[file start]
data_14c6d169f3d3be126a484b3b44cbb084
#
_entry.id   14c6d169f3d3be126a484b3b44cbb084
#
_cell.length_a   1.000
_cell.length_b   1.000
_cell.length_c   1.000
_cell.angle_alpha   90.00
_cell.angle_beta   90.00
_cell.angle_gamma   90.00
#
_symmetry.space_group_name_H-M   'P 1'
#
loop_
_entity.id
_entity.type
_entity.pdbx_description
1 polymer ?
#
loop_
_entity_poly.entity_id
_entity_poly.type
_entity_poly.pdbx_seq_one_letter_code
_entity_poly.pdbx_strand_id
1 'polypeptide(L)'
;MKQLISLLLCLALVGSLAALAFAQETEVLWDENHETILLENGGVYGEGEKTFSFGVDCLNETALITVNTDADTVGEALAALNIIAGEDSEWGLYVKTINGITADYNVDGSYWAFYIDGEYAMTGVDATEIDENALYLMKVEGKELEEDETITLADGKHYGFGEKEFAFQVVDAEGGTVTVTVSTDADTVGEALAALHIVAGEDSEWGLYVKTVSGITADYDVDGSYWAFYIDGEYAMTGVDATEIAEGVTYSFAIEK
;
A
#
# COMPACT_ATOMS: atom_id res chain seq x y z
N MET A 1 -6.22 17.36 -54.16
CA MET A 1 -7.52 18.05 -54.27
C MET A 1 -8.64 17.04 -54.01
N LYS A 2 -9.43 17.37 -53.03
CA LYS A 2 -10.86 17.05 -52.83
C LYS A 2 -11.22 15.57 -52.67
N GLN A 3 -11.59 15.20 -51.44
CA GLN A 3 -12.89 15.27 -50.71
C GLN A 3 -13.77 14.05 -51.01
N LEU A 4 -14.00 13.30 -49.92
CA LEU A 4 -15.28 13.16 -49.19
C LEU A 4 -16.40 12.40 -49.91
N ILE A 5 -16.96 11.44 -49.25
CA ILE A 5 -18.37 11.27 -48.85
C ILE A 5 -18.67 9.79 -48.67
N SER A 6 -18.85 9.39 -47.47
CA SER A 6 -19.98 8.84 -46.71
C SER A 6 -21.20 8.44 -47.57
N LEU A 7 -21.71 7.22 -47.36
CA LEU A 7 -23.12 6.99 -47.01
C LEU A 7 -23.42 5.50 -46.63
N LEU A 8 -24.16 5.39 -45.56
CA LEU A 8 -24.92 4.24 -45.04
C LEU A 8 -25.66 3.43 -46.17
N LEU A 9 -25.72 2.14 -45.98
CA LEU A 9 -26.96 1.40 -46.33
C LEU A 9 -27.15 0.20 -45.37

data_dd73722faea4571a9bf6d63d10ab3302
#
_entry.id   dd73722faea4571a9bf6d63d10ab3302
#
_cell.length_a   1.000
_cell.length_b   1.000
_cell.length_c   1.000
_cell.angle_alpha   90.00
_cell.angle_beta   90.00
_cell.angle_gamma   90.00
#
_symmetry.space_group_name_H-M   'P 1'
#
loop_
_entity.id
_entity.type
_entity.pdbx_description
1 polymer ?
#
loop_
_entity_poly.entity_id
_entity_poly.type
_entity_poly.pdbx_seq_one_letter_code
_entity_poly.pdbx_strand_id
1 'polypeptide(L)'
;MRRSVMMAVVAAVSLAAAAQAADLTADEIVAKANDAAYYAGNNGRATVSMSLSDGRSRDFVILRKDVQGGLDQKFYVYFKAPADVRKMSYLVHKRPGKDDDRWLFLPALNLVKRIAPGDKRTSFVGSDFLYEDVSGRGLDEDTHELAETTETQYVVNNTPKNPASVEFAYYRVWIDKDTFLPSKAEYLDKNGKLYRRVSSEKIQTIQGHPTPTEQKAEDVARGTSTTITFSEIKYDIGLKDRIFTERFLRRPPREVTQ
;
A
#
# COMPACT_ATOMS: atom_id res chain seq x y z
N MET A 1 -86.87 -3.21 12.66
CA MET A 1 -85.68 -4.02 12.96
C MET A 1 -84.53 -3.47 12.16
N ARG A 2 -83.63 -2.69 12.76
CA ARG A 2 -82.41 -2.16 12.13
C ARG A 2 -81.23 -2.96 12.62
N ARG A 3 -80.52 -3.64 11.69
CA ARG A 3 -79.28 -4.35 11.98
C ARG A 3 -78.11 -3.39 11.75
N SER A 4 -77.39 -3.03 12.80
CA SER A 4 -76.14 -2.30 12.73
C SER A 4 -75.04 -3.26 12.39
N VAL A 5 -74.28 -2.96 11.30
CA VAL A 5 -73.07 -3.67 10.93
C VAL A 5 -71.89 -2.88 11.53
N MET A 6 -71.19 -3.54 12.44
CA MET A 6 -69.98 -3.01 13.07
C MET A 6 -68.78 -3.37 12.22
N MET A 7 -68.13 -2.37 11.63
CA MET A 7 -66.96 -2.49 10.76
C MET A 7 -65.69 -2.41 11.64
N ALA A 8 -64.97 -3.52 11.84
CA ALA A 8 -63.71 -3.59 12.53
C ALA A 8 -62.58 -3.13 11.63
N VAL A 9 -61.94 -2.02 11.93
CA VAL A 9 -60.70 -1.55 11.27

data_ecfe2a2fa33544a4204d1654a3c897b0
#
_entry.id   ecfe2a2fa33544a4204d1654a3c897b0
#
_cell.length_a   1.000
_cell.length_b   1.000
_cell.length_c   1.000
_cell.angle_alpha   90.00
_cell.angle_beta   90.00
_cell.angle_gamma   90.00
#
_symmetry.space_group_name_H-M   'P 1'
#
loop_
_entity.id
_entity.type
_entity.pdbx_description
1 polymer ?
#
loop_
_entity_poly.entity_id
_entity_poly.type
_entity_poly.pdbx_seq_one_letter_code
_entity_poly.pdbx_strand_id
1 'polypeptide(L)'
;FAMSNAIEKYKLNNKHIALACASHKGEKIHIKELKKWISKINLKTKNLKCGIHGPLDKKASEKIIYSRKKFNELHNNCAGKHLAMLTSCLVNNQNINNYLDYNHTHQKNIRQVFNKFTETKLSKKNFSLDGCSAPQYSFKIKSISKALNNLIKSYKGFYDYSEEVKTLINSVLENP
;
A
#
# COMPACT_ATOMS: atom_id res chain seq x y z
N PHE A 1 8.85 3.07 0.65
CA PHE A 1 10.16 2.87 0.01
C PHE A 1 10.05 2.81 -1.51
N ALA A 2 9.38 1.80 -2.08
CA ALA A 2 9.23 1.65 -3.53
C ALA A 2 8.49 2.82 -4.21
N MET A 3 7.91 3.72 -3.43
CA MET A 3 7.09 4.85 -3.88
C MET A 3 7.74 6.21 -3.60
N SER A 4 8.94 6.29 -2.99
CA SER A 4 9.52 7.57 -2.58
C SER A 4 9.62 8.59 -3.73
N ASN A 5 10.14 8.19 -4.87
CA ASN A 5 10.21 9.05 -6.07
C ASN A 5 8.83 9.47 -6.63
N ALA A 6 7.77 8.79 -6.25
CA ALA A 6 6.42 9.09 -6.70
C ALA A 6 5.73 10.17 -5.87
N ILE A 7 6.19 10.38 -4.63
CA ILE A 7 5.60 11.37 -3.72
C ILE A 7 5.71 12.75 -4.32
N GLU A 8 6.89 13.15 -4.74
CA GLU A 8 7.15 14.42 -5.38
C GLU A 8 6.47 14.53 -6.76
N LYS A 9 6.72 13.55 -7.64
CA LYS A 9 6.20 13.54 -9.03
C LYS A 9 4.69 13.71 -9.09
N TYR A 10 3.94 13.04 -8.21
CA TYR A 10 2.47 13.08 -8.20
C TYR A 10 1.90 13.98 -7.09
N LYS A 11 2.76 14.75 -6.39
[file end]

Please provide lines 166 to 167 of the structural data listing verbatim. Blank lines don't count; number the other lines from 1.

CA GLU A 8 7.15 14.42 -5.38
C GLU A 8 6.47 14.53 -6.76